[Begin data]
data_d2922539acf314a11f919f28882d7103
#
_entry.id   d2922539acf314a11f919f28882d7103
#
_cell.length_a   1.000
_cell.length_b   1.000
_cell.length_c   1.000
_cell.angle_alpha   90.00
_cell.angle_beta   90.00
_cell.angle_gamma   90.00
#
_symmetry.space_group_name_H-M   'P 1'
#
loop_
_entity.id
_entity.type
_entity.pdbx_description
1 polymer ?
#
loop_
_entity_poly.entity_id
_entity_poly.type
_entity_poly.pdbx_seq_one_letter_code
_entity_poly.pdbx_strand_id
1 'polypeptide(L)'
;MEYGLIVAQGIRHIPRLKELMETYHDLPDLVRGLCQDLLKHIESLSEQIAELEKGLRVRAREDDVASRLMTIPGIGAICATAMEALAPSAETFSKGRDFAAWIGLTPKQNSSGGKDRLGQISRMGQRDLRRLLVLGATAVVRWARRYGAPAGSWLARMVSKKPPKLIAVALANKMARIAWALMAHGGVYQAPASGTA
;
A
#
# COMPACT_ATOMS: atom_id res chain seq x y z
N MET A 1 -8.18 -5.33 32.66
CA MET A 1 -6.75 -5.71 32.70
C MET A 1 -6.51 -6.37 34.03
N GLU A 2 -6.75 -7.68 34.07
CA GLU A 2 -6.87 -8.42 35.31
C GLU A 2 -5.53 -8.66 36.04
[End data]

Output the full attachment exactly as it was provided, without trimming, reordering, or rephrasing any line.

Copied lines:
data_d2922539acf314a11f919f28882d7103
#
_entry.id   d2922539acf314a11f919f28882d7103
#
_cell.length_a   1.000
_cell.length_b   1.000
_cell.length_c   1.000
_cell.angle_alpha   90.00
_cell.angle_beta   90.00
_cell.angle_gamma   90.00
#
_symmetry.space_group_name_H-M   'P 1'
#
loop_
_entity.id
_entity.type
_entity.pdbx_description
1 polymer ?
#
loop_
_entity_poly.entity_id
_entity_poly.type
_entity_poly.pdbx_seq_one_letter_code
_entity_poly.pdbx_strand_id
1 'polypeptide(L)'
;MEYGLIVAQGIRHIPRLKELMETYHDLPDLVRGLCQDLLKHIESLSEQIAELEKGLRVRAREDDVASRLMTIPGIGAICATAMEALAPSAETFSKGRDFAAWIGLTPKQNSSGGKDRLGQISRMGQRDLRRLLVLGATAVVRWARRYGAPAGSWLARMVSKKPPKLIAVALANKMARIAWALMAHGGVYQAPASGTA
;
A
#
# COMPACT_ATOMS: atom_id res chain seq x y z
N MET A 1 -8.18 -5.33 32.66
CA MET A 1 -6.75 -5.71 32.70
C MET A 1 -6.51 -6.37 34.03
N GLU A 2 -6.75 -7.68 34.07
CA GLU A 2 -6.87 -8.42 35.31
C GLU A 2 -5.53 -8.66 36.04